The case for hegemony is also easy to make to a low-information electorate. Blaming Al Qaeda, Saddam, or Ahmadinejad is much easier than examining the roots of Muslim resentment or our own complicity in the growth of anti-Americanism. Applying a rigorous cost-benefit analysis to the terrorist threat is also a non-starter. For better or worse, a compelling, easily-understood narrative is the best way to make your case to voters, and Palin and Biden’s performance yesterday demonstrates the thematic coherence of a pro-intervention platform.

In short, the contours of a democratic society make it extremely difficult for any candidate, however articulate, to present a compelling case for non-interventionism (or even a scaled-back approach to foreign affairs). The best political rejoinders to American hegemony are the tangible domestic costs of intervention – heavy American casualties, “building firehouses in Baghdad instead of [insert city here]”- which is why Greenwald can identify such a marked shift in public opinion. Unfortunately, this shift is purely reactive and not particularly durable. Remember that Democrats were dogged with a damning reputation for pacifism after Vietnam, despite the fact that the war lost public support as early as 1968.

The debate over the Iraq War mirrors this underlying reality. Pew Surveys show consistent majorities in favor of the war until late 2004/early 2005. I don’t think it’s a coincidence that November and December of 2004 and January of 2005 saw marked increases in the monthly totals of US combat fatalities. This interactive graph from USA Today also suggests that public opinion is very responsive to casualty increases; antiwar spikes are heavily correlated with combat deaths. In other words, when foreign interventions exact tangible costs, the public is willing to reconsider its support. If foreign wars remain political abstractions, however, they’re much easier to sell, which is why opposition to American hegemony remains politically problematic. A debacle like the Iraq War doesn’t start costing anything until we’ve already gone through with it, so anti-interventionists are fighting an uphill battle from the start.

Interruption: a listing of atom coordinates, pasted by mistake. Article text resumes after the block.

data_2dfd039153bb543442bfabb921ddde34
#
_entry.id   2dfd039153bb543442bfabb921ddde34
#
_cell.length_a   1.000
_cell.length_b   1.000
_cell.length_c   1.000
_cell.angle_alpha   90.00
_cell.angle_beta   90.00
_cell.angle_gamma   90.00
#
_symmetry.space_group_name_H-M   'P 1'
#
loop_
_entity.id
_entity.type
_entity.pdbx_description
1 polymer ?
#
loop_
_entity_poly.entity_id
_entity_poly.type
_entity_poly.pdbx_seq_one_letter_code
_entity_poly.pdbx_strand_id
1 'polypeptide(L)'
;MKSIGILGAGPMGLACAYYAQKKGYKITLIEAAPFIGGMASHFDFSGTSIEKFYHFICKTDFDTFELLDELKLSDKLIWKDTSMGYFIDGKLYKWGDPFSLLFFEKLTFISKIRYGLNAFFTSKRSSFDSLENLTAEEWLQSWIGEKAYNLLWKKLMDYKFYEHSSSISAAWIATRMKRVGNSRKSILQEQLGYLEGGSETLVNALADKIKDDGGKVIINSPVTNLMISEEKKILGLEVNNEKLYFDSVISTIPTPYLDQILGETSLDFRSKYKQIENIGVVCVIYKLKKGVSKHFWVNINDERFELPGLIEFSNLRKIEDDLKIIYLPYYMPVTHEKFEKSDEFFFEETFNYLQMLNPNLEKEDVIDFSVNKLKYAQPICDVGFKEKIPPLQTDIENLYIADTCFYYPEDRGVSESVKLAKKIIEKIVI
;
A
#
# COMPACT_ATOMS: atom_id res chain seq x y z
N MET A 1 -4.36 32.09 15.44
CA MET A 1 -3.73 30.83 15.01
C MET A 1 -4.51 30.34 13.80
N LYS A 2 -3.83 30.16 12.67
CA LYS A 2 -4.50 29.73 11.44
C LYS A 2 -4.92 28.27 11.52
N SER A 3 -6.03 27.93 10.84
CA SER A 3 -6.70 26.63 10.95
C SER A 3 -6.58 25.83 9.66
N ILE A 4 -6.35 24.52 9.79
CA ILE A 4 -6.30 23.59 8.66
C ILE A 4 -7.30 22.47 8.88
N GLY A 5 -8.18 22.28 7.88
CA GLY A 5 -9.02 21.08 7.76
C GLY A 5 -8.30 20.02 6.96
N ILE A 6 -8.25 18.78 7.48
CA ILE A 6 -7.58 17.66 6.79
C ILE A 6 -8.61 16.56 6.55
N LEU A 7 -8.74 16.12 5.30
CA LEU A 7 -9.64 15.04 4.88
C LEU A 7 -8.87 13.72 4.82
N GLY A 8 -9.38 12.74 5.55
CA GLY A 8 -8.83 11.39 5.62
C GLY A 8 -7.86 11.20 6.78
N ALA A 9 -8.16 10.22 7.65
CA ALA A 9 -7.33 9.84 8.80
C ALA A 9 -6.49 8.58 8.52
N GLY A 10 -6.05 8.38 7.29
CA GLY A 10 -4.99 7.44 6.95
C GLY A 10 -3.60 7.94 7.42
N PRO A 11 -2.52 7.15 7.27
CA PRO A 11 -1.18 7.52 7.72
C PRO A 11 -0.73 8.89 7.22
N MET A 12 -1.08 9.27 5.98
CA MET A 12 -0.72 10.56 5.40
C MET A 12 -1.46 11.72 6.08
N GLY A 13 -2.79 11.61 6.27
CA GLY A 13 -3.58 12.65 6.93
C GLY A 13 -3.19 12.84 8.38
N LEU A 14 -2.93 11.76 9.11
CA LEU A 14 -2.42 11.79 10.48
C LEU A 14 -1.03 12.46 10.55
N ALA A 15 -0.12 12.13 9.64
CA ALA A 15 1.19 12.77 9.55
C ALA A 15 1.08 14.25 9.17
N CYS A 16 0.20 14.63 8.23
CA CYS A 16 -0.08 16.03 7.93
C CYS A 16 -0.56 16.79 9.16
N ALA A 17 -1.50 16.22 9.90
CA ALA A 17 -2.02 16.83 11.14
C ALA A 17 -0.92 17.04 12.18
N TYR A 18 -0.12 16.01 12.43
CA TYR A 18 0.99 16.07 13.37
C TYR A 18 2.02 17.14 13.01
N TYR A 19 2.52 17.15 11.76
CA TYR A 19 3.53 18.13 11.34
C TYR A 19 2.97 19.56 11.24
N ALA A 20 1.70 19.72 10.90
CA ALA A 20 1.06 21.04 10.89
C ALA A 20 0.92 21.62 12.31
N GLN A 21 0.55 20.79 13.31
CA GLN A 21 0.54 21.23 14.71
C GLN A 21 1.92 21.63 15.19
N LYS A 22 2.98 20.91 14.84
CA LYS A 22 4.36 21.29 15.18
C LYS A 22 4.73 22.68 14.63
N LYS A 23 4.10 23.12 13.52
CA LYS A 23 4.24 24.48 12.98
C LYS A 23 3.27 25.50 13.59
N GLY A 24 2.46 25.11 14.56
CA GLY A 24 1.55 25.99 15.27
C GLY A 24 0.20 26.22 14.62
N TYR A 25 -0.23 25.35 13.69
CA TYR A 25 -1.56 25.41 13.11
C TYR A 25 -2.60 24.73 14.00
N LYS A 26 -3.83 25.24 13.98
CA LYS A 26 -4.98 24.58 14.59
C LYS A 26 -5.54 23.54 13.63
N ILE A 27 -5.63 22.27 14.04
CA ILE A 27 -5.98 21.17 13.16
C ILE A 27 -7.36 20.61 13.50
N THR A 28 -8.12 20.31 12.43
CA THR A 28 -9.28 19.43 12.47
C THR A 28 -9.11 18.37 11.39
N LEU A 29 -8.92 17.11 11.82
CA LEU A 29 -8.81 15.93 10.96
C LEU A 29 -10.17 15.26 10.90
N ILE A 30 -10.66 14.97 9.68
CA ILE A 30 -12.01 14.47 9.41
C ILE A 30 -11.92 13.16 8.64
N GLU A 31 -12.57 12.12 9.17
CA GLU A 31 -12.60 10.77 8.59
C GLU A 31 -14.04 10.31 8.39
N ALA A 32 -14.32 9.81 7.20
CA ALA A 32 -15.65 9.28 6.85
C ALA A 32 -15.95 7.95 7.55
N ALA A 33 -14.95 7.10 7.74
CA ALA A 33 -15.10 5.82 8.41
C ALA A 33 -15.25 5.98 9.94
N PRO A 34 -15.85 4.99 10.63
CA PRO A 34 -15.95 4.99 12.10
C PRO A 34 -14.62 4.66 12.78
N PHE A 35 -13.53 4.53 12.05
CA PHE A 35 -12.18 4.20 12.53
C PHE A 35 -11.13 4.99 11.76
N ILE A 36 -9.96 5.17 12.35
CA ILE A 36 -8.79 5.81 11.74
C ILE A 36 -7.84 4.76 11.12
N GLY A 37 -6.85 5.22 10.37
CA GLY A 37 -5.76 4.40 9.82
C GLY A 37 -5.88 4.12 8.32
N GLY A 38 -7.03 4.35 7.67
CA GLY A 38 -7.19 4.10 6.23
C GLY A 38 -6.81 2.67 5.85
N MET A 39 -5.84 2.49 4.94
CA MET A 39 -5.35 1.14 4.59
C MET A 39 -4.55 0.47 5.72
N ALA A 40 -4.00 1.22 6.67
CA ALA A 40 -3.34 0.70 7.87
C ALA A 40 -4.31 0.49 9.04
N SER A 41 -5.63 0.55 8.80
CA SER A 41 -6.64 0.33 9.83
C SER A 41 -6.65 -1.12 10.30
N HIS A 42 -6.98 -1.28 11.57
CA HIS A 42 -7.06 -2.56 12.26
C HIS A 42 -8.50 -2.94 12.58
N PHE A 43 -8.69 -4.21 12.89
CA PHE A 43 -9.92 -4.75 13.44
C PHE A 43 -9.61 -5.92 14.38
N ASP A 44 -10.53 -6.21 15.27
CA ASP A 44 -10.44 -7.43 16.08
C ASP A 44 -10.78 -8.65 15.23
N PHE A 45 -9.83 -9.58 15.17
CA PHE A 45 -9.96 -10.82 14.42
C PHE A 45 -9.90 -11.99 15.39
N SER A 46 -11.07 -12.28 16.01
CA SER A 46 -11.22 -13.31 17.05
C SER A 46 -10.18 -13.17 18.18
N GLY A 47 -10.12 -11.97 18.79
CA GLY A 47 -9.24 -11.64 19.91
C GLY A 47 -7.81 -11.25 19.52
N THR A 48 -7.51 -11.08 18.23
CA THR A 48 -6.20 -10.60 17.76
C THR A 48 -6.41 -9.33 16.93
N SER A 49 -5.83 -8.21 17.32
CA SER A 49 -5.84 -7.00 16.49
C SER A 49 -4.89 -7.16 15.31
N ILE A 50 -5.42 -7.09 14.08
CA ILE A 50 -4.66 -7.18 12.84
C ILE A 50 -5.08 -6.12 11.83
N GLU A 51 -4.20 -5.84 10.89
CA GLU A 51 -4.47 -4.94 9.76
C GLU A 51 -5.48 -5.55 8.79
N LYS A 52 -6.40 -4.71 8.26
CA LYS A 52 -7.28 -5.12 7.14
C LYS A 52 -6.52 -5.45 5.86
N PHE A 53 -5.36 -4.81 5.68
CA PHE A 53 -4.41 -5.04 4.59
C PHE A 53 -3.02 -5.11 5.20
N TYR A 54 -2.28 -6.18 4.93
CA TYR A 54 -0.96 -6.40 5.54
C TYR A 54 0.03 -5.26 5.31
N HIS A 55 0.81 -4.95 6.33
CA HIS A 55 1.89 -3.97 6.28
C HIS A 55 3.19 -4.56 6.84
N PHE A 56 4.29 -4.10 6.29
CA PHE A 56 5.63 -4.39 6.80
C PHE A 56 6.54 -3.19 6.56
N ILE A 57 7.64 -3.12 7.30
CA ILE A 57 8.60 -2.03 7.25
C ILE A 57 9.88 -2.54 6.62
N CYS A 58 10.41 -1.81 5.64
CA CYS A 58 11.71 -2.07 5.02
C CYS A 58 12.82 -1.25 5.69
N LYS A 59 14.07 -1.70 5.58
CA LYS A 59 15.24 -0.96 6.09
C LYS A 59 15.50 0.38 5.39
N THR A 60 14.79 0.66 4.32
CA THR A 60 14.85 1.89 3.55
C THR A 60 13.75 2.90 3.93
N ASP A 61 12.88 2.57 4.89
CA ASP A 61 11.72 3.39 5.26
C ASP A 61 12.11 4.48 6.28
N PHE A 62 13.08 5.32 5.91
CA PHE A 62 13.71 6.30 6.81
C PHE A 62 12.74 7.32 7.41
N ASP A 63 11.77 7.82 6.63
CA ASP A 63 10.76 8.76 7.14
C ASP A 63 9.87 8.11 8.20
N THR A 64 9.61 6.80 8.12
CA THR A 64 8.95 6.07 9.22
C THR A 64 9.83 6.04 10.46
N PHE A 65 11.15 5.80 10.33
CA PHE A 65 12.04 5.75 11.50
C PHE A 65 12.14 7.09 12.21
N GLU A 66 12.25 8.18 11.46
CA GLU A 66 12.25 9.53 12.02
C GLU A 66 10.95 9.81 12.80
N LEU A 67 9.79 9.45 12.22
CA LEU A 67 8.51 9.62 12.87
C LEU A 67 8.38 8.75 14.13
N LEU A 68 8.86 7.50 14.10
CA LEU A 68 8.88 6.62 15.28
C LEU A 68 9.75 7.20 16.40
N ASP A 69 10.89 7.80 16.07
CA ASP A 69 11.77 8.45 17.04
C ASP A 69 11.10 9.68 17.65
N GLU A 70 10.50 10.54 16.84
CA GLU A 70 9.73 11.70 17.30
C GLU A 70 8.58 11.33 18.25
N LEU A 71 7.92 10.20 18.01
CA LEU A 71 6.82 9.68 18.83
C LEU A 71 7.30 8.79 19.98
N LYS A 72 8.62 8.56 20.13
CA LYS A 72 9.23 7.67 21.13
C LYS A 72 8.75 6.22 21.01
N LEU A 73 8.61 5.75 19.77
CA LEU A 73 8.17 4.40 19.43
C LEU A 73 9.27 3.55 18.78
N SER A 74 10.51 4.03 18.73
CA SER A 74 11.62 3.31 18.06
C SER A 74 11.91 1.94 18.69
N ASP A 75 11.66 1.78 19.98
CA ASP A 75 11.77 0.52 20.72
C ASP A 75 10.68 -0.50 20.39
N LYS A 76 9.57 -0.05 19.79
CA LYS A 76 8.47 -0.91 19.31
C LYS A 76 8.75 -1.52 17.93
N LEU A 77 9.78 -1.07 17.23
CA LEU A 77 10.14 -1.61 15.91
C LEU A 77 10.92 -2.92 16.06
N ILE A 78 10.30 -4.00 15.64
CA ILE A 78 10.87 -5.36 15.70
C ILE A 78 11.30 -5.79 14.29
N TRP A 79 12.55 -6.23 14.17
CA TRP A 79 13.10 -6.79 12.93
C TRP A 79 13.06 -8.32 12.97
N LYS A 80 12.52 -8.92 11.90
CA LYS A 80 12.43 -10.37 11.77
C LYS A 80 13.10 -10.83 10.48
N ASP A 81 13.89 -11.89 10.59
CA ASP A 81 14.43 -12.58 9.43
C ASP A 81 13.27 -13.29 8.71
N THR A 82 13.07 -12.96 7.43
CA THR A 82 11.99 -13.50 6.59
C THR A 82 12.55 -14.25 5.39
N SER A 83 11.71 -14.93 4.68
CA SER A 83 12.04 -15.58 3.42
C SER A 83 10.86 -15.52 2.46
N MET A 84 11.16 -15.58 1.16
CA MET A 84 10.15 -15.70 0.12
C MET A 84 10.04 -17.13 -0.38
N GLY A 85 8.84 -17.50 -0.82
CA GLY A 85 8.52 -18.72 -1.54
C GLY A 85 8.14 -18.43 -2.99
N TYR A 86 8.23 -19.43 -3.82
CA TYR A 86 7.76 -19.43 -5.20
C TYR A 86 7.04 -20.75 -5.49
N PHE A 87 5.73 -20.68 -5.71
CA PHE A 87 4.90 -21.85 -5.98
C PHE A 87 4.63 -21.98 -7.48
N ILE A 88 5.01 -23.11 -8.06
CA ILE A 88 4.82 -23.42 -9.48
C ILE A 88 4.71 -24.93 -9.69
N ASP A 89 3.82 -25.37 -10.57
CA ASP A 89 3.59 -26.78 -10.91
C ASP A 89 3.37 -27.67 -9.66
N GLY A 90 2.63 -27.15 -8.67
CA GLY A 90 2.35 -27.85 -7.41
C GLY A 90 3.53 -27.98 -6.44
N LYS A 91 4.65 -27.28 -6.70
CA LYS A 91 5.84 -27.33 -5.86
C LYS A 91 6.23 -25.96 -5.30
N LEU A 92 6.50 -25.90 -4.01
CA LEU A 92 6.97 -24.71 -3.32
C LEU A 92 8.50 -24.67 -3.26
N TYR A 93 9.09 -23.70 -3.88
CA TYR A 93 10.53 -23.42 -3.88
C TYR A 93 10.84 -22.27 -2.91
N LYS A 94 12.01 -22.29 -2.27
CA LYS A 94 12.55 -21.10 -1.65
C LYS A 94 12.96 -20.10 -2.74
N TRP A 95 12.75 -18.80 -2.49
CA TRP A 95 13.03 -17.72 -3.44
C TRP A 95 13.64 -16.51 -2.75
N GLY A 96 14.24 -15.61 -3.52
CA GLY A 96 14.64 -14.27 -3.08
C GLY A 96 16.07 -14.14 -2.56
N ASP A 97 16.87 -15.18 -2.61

I’m unsure how to respond to this electoral reality. For all his faults, Ron Paul put forward a compelling anti-imperialist message coupled with real small-government credibility, and he was exiled from the Republican mainstream for his troubles. On the Democratic side of the spectrum, Obama won the primary by appealing to a progressive, anti-war base, but I think this reflects a momentary shift in public opinion against the invasion, not any deep support for abandoning American leadership. Obama’s foreign policy vision – and some of his more egregious panders – also leave little doubt that he is aware of the public’s tacit support for US hegemony.

I don’t offer any solutions. But I’m also not deluding myself about the nature of the problem. Until we recognize the structural incentives of American politics, non-inerventionists will continue to beat their heads against the proverbial brick wall.